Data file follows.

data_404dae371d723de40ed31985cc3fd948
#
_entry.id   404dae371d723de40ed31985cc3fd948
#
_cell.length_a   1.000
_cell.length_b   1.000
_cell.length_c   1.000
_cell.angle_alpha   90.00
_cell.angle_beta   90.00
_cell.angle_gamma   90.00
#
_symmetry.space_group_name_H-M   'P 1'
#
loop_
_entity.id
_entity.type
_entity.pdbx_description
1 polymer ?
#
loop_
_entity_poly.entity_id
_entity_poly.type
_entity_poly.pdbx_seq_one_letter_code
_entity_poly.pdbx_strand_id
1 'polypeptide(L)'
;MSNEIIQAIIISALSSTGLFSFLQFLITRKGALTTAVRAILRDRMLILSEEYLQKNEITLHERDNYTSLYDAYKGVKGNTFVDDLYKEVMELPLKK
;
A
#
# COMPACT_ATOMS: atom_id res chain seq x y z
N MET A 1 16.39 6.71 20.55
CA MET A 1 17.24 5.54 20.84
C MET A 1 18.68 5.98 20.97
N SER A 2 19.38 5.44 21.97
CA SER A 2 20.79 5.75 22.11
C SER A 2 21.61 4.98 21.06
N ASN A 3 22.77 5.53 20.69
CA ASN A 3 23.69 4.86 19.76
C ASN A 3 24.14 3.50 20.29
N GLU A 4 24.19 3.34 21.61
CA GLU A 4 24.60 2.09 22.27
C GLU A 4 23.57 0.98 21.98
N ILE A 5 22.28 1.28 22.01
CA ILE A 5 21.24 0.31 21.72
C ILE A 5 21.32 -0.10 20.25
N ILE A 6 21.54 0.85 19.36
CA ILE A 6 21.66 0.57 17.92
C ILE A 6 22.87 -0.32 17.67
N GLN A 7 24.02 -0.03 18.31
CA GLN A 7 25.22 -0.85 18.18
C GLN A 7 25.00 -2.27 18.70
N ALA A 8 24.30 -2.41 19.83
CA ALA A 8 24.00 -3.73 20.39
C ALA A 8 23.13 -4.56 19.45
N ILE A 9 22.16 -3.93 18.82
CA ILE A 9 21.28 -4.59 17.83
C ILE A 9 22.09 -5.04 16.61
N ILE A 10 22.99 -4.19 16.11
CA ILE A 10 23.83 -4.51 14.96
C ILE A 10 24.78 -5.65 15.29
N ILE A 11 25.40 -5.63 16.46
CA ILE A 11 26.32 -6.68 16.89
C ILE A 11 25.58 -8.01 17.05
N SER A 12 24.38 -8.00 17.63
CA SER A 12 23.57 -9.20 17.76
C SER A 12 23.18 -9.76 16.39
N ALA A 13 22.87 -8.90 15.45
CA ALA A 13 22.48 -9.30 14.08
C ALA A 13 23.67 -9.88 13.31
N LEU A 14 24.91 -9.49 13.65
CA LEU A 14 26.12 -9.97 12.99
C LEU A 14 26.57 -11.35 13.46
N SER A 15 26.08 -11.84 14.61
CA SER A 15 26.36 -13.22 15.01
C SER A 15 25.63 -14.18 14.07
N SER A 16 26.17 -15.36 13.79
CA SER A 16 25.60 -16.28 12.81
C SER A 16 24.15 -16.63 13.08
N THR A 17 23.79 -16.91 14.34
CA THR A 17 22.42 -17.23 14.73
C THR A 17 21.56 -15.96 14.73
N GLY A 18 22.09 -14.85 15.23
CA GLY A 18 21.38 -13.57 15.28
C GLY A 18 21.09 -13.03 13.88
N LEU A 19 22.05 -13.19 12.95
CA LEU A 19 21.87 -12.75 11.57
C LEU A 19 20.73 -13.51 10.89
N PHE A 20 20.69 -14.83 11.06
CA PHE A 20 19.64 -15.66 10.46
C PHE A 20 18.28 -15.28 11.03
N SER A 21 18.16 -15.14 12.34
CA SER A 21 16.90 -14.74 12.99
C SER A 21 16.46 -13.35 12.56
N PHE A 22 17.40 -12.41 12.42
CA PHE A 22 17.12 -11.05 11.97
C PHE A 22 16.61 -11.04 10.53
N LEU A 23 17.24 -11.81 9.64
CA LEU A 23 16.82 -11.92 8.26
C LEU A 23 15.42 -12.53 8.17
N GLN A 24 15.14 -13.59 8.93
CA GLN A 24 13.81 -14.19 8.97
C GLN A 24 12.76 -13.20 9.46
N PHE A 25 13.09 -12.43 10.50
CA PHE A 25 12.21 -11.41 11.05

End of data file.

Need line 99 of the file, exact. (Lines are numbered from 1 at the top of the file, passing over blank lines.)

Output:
C LEU A 23 15.42 -12.53 8.17